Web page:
A penny per hundredweight trumps a dollar per cow in 2016
For the country’s dairy farmers, there doesn’t appear to be anything “sweet” to anticipate in ‘16. On the contrary, slimming down production costs is essential. With a 4-year average total cost of production of $19.66 – which is already adjusted for bull calf and cull cow income –there is a yawning chasm between production costs and milk income per cwt.
Where to start slimming? First, let’s determine “what is”. What are the big players in the list of costs?
How is your time best spent? Trying to cut expenses by a dollar per cow or a penny per hundredweight? For every hundred cows you milk, you will save $100 for every dollar you cut in production costs per cow. If each of those cows are putting 24,000 lbs. of milk in the tank each year, finding one cent per cwt in savings will save $240 per year. A penny per cwt. trumps a dollar per cow in 2016.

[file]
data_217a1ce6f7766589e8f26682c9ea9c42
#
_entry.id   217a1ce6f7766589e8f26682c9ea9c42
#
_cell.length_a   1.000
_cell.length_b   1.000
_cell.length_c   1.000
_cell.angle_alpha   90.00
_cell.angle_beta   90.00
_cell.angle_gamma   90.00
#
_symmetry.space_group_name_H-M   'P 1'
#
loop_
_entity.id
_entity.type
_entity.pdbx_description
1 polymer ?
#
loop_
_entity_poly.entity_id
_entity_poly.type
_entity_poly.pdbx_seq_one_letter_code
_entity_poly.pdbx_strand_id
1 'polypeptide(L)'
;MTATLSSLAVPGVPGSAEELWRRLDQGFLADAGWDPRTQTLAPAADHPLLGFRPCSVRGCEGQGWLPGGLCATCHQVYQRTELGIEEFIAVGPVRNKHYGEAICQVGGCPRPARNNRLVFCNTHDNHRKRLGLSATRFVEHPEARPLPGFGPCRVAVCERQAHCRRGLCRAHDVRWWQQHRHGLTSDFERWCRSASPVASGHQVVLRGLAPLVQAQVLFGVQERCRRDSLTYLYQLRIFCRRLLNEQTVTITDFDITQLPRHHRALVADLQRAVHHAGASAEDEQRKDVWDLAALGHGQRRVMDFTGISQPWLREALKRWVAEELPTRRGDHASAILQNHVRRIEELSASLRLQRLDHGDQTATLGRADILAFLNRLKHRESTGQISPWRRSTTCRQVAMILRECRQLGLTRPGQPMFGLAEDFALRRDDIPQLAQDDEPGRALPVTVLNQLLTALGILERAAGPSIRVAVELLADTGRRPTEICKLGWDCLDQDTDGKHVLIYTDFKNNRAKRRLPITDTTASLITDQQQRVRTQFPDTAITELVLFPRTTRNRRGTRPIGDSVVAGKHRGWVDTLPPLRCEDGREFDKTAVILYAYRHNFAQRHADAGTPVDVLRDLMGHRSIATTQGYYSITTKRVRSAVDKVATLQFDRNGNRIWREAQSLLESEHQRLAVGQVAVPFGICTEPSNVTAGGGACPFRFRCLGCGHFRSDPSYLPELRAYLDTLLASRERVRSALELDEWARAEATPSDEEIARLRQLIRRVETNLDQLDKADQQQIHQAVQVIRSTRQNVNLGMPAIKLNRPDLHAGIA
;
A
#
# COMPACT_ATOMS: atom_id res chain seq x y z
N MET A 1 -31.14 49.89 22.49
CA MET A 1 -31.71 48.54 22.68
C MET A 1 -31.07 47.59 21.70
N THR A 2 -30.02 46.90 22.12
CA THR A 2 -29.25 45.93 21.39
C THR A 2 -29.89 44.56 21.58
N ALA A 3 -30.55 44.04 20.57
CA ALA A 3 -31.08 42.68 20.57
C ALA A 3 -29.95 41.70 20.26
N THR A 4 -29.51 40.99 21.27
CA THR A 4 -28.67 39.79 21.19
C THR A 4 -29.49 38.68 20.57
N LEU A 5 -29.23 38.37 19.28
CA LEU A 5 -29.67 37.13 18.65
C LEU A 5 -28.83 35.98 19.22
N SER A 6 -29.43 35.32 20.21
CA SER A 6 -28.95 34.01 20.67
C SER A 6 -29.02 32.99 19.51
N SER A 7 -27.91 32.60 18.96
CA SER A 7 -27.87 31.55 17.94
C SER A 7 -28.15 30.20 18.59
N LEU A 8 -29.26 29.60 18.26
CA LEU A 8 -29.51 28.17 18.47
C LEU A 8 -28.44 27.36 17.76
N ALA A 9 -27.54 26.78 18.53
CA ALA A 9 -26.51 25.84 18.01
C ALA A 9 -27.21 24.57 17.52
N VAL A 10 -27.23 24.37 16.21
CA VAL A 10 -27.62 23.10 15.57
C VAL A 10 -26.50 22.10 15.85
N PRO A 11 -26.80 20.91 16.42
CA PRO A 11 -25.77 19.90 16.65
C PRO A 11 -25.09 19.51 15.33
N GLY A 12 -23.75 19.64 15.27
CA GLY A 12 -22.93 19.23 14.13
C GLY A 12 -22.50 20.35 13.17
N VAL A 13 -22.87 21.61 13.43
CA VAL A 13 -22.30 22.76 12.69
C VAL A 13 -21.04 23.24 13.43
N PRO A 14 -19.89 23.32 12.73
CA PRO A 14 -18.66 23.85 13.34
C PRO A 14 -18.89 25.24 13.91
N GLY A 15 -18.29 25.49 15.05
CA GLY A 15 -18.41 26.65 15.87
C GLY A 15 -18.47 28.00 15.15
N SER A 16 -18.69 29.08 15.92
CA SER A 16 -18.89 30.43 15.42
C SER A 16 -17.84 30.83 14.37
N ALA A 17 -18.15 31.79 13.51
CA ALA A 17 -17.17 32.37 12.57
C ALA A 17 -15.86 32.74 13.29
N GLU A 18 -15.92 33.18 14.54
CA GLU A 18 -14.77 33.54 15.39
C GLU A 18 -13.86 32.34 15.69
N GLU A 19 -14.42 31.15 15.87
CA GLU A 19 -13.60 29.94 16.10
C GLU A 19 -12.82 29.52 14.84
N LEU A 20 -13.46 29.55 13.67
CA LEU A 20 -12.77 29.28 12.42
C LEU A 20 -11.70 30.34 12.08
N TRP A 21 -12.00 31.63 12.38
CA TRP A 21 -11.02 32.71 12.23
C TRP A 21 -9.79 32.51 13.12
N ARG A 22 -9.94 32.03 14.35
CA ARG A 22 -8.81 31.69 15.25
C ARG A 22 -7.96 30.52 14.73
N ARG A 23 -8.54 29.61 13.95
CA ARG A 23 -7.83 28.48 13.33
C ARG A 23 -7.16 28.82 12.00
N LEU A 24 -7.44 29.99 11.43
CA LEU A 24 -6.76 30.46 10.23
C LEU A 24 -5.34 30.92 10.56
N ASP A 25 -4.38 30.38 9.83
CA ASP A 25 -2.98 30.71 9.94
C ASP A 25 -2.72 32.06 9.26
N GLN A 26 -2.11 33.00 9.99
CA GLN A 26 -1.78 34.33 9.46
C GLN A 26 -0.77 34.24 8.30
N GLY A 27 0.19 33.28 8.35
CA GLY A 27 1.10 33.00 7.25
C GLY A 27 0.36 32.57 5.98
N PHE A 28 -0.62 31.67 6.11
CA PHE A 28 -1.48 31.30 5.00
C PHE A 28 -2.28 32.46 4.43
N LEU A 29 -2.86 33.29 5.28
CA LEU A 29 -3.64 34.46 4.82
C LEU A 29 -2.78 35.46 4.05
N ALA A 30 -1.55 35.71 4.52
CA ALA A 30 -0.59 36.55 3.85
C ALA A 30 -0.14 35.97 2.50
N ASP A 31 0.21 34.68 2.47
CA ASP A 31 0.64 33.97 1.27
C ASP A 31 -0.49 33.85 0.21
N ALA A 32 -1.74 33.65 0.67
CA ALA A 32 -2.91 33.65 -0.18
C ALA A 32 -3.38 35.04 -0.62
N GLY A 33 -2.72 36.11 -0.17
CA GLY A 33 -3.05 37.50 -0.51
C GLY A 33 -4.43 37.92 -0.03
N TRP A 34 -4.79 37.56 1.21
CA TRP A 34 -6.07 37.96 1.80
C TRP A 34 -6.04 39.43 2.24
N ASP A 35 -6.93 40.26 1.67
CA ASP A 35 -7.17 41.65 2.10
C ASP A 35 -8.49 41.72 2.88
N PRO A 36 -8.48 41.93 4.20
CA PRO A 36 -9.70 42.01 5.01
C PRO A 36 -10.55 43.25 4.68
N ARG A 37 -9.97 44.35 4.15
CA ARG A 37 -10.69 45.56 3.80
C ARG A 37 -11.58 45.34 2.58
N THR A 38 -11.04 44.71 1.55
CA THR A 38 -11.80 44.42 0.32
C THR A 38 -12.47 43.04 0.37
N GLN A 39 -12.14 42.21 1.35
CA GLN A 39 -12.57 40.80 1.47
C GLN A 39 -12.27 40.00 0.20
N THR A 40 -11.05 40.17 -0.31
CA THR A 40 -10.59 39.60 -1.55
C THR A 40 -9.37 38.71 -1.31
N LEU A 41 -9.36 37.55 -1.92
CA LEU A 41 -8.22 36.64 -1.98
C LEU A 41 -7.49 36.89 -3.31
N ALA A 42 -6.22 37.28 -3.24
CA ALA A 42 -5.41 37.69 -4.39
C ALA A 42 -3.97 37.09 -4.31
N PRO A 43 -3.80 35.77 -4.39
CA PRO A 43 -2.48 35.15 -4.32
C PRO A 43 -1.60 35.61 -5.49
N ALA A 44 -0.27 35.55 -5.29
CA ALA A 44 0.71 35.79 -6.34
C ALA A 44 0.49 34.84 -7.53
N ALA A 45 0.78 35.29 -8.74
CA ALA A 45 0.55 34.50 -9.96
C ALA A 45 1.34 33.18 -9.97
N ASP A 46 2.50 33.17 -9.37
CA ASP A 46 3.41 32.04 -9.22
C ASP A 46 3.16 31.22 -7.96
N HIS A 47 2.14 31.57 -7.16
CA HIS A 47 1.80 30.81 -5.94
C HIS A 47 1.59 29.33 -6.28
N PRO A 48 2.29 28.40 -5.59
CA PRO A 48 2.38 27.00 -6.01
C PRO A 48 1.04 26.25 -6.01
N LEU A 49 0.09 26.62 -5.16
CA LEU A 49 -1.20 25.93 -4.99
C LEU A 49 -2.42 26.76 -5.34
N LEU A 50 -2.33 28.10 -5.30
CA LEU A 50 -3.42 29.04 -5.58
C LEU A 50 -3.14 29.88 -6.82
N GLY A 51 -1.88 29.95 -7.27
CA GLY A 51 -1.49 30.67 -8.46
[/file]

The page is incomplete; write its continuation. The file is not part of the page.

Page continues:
Like 2016, 2015 was not a kind year for many Ohio farms. The Class III milk price averaged $15.80 per hundredweight (cwt). The Federal Order 33 Producer Price Differential added another 44 cents per cwt to the price received by farmers shipping Grade A milk (the majority of Ohio milk is Grade A,) resulting in an average statistical uniform price of $16.24 for the year.
Exactly two years ago, we knew we were heading into a down cycle in the dairy industry following the major high of 2014.
How well each farm would fare through the coming years of substantially lower milk prices would be heavily influenced by the financial health of the farm going in. Cash or near-cash reserves would be tapped.